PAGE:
Influencer marketing is more than just a buzzword. It can be an effective way to reach target audiences and turn them into loyal customers. At a time when it’s increasingly difficult to get people to notice your brand, influencers can help businesses break through the noise.
Most companies automatically associate influencers with celebrities or mega media personalities. But any social media content creator with a respectable following can influence audiences and influence their buying behavior. Business leaders looking to incorporate working with content creators into their marketing strategies will find there’s a lot to choose from.
That said, it is essential to think carefully about the process. You want to partner with people who speak to similar target markets and can help you achieve your marketing goals. Here’s what you need to know before partnering with an influencer.
Understand your goals
As with any marketing strategy, you should start with an overview of your goals. Determine what your business is aiming for, whether that’s building brand awareness, building trust, or driving sales.
Most brands struggle with launch visibility, but you may have a problem with your audience’s associations with your brand. People know who you are, but it could be for reasons that don’t fit your desired image. Influencers will not solve that problem overnight or on their own. However, their content can become part of an impactful digital PR campaign or strategy. If your goal is to rename your business, you can make progress by collaborating with others who represent the image you want to convey.
You also need to understand the role influencers will play in achieving your goals. If you want to increase your audience reach, what does that look like? For some companies, this means greater exposure and conversations with specific demographics. Other companies will want to expand their reach within the core target markets. Knowing your key and supporting goals can help you avoid mismatched expectations and misaligned partnerships.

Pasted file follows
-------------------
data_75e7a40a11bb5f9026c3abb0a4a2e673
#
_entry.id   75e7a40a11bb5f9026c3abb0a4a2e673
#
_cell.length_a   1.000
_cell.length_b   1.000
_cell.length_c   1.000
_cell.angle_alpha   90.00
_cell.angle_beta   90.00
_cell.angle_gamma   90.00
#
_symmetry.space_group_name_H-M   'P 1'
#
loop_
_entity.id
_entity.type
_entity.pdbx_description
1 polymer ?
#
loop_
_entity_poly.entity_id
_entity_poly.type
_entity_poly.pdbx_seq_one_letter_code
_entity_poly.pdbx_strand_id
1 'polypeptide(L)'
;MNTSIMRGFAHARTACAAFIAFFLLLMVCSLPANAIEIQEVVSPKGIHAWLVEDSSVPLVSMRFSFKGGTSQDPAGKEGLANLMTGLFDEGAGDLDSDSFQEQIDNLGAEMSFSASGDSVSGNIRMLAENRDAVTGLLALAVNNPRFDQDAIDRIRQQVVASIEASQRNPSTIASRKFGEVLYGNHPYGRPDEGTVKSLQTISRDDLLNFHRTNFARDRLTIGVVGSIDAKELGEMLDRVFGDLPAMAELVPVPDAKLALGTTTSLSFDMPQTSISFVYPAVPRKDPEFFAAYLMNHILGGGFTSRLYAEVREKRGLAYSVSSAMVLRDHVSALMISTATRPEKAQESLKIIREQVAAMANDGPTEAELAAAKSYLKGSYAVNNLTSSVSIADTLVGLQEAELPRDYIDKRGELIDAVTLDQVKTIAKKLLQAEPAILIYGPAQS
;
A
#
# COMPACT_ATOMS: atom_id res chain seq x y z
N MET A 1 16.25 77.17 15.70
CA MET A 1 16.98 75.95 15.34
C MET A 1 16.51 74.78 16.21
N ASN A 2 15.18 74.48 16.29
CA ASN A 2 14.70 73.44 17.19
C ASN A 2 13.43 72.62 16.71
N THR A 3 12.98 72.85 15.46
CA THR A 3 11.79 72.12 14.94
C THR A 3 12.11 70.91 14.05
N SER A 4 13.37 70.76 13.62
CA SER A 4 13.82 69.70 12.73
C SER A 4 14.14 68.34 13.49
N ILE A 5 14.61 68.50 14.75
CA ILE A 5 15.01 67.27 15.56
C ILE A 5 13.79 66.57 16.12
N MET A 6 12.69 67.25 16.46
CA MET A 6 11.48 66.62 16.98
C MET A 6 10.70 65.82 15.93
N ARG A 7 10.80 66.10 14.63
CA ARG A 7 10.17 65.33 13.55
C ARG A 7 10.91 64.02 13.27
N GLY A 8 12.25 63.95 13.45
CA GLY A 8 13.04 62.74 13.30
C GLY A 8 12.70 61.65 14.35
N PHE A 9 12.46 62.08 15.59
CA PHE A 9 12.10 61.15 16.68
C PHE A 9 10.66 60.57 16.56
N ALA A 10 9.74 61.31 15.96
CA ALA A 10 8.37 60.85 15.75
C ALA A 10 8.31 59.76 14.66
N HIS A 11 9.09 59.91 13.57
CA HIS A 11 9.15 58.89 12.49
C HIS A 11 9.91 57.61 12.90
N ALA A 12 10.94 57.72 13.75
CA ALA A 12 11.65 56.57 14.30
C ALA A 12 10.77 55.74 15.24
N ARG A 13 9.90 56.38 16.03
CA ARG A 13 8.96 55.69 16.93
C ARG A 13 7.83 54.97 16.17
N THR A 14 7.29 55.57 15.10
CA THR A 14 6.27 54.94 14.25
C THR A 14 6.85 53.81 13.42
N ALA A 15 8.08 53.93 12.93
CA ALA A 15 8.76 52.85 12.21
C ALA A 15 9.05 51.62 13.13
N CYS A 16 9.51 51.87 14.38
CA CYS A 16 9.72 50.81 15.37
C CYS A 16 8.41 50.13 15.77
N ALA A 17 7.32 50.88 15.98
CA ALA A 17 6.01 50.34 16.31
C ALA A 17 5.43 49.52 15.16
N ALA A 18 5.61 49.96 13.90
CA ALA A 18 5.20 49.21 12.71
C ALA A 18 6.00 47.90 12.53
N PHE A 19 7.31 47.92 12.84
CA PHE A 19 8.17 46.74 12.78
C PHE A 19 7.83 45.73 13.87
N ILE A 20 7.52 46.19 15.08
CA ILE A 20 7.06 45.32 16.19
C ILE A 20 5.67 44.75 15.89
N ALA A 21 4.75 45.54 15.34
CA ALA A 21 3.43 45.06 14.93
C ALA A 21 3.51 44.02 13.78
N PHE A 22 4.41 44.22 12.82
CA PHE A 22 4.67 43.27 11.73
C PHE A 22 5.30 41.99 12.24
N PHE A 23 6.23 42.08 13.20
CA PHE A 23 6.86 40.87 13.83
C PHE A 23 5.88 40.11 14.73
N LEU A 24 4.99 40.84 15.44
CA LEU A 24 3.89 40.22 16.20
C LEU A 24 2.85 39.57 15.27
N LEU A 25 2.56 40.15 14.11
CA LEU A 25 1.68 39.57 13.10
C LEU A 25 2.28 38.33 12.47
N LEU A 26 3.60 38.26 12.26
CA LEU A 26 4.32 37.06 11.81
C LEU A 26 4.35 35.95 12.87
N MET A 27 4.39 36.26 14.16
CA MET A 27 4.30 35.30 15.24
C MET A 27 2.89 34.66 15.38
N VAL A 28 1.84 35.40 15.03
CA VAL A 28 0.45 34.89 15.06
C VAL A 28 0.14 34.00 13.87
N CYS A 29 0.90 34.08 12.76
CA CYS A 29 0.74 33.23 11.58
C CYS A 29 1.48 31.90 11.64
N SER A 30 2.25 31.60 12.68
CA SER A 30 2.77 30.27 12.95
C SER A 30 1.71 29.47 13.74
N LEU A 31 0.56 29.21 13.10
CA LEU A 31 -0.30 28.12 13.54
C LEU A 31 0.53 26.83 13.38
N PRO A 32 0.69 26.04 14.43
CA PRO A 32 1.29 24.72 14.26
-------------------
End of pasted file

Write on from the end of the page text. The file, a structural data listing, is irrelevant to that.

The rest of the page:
Consider the big picture
Of course, you could be attracted to influencers with more followers if your goal is to increase reach. Your intuition tells you that someone with a bigger audience will give yours a boost. While the size of an influencer’s following is one thing to consider, it shouldn’t be the only factor determining fit.
Considerations such as where your target customers live and who they are can influence the effectiveness of influencer marketing. For example, influencer content is not as powerful in Japan as it is in India or Brazil. Surveys show that less than 10% of Japanese consumers buy something on the recommendation of an influencer. In Brazil, that percentage rises to about 45%. The US markets are somewhat in the middle of the road, hovering around just under 20%.
In addition to potential reach and market effectiveness, you also want to evaluate relevance and engagement. Look at what kind of content influencers post to your shortlist. Does it match the values of your brand and the qualities you want to be associated with? Also, research and observe if influencers’ followers are interacting with their content. If someone isn’t posting often enough or inspiring their followers’ engagement, they may not be the right match.
Give influencers creative control